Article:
Over at 175 Boulevard Saint-Germain-des-Pres in Paris, there is but one crystal clear New Year’s resolution: “To make 2018 the year of Sonia Rykiel,” said Jean-Marc Loubier, chief executive officer of First Heritage Brands, owner of the house, which is ringing in its 50th anniversary with a docket of celebratory events and product launching over the course of January to December to recognize the spirit of the woman who started it all in 1968.Sonia Rykiel, who passed away last year at the age...
More change is coming to New York Fashion Week, although calling it a “week” is increasingly becoming a misnomer.First, beginning with the spring 2019 collection, Alexander Wang will move his New York show to this June from September, adopting a new biannual schedule with collections presented in June and December.
No designer with a functioning business can understate the importance of pre-collections, but many — this pre-fall season in particular — have presented them with little fanfare. The past two months have been a steady drip of standard press days and showroom appointments for editors to peruse the racks. Maybe there’s a model, maybe not. Maybe the label decided against publicizing its collection at all.
Muck Rack makes it simple to find people, tweets, or articles that mention any name, keyword, company, hashtag etc. We've compiled this guide to help you make the most of your search.
Selecting a term
Start searching tweets, articles from media outlets, articles mentioned in tweets, journalists'
names, titles and bios with some suggested searches:
Companies or Topics (e.g. iPhone, Microsoft)
Phrases (e.g. "cloud computing") — use quotes to keep the terms together
Twitter handles (e.g. @username) — returns those who have mentioned or replied to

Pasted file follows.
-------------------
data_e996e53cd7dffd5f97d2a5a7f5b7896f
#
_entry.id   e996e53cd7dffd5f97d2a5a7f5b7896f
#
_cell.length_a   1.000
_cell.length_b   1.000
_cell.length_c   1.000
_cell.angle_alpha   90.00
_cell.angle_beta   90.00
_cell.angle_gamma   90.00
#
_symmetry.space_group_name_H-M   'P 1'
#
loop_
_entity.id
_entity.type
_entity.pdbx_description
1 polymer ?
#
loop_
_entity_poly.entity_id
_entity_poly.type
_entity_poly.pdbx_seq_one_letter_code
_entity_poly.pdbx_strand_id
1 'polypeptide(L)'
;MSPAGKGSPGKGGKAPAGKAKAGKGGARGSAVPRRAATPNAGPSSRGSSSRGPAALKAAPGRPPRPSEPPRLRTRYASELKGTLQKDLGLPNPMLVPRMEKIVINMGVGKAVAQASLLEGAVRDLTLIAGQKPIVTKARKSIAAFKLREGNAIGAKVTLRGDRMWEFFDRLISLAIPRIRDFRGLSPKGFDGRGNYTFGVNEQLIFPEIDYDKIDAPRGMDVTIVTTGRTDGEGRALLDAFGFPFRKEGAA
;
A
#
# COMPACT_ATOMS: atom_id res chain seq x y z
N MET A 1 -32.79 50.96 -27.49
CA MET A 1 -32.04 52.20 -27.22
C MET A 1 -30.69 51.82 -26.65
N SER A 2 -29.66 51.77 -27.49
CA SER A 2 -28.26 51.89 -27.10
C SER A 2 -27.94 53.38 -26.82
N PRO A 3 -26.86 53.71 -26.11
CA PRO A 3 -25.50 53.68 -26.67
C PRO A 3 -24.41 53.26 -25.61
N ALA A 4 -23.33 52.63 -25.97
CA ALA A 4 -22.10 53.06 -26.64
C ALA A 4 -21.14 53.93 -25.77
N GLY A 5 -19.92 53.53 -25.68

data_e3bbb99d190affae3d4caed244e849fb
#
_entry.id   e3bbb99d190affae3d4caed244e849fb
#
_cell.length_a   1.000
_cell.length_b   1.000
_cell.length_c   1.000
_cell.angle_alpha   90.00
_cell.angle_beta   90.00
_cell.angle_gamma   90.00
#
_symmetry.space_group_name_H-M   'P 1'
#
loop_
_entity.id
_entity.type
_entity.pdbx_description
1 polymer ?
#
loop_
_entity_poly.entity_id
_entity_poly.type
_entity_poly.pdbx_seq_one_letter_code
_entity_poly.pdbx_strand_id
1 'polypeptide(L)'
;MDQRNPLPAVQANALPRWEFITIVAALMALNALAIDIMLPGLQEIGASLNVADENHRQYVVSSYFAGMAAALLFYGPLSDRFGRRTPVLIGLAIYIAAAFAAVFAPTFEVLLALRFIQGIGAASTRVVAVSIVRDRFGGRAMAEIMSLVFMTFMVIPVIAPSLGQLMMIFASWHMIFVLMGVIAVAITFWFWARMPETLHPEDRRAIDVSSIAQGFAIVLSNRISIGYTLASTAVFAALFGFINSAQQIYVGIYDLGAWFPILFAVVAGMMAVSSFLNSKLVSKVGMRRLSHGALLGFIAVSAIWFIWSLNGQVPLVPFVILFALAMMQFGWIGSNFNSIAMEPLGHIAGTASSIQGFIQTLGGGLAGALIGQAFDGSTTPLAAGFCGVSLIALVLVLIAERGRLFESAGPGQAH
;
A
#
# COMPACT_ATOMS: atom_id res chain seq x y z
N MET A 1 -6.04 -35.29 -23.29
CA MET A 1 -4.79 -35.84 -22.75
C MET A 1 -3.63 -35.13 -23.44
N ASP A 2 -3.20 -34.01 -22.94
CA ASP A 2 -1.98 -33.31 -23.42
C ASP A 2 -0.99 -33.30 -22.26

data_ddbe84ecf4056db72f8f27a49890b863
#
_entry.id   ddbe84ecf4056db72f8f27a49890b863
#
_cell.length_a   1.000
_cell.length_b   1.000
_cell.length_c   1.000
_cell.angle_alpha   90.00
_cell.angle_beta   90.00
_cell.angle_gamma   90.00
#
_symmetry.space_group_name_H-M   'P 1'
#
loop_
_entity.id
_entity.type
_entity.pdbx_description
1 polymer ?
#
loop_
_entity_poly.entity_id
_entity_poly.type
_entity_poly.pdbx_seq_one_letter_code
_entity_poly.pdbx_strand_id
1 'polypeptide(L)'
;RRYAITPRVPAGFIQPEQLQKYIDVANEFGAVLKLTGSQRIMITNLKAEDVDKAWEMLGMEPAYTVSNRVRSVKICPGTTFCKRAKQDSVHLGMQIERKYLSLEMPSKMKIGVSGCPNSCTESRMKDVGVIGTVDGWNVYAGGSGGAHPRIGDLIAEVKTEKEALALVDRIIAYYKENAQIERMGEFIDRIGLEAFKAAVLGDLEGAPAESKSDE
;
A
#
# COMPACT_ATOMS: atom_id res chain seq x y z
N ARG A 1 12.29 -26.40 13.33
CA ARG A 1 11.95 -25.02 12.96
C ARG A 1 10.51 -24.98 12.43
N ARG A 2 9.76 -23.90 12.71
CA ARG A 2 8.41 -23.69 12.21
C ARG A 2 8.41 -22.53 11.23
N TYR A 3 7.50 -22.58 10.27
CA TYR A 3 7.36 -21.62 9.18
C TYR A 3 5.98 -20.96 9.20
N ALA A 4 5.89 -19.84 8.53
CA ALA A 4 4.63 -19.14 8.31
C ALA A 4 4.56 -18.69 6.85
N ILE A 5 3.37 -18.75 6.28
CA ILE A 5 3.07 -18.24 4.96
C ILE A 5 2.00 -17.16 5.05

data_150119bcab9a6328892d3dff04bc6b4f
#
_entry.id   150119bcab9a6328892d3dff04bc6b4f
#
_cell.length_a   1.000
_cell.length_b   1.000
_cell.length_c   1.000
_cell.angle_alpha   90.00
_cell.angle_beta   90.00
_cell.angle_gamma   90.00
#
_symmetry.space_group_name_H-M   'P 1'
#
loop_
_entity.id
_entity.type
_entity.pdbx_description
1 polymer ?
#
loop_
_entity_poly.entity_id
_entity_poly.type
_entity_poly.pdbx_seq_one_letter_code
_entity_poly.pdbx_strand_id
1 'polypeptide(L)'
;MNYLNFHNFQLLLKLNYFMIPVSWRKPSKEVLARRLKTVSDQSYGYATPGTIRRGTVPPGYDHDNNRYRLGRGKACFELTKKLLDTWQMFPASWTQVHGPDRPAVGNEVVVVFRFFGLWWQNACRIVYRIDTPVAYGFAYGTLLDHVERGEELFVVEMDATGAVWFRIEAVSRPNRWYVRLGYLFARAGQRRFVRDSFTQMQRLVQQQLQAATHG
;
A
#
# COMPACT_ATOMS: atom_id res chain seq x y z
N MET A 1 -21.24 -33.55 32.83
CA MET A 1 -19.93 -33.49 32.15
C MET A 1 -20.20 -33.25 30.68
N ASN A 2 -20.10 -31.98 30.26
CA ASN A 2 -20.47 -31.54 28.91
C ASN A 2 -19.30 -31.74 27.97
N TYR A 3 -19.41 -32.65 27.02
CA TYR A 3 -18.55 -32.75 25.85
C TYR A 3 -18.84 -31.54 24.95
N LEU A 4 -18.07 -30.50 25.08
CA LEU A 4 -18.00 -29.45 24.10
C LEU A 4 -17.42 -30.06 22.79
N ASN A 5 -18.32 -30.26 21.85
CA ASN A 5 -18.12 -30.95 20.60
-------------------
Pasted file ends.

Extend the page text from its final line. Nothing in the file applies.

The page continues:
Names (e.g. "David Pogue")
Hashtags (e.g. #sxsw, #london2012)
Bio details (e.g. vegan, Olympics, father)
Muck Rack's Advanced Search allows for many boolean operators.
Find results that mention multiple specified terms, use AND or
+. For example, ensure each result contains both Elon Musk and Mark Zuckerberg by
searching Musk AND Zuckerberg or Musk + Zuckerberg.
Use the operators OR or , to broaden your search when you'd like either of
multiple terms to appear in results. (This is the default behavior of our search when no operators
are used). For example, results will contain either cake or cookie by searching cake OR cookie or cake,cookie
Use NOT or - to subtract results from your search. For
example, searching Disney will yield results about the Walt Disney Company as well as Walt Disney
World Resort. To exclude mentions of Disney World, search for Disney -World or Disney
When using one of these operators with a phrase, enclose it in quotation marks. For example, you can
find results about smartphones excluding Apple's iPhone 4S by searching smartphone -"iPhone
Exact case matching or punctuation
If you're searching for a brand name or keyword that relies on specific punctuation marks or capitalization, you can
find results that match your exact query by adding matchcase: before the keyword you're searching for, like matchcase:E*TRADE .
Use parentheses to separate multiple
boolean phrases. For example, to find journalists talking about having fun in Disney World or
Disneyland, search for ("disney world" OR disneyland) AND fun.
An asterisk can be used to search for any variation of a root word truncated by the asterisk. For example, searching for admin* will return results for administrator, administration, administer, administered, etc.
A near operator is an AND operator where you can control the distance between the words. You can vary the distance the near operation uses by adding a forward slash and number (between 0-99) such as strawberries NEAR/10 "whipped cream", which means the strawberries must exist within 10 words of "whipped cream".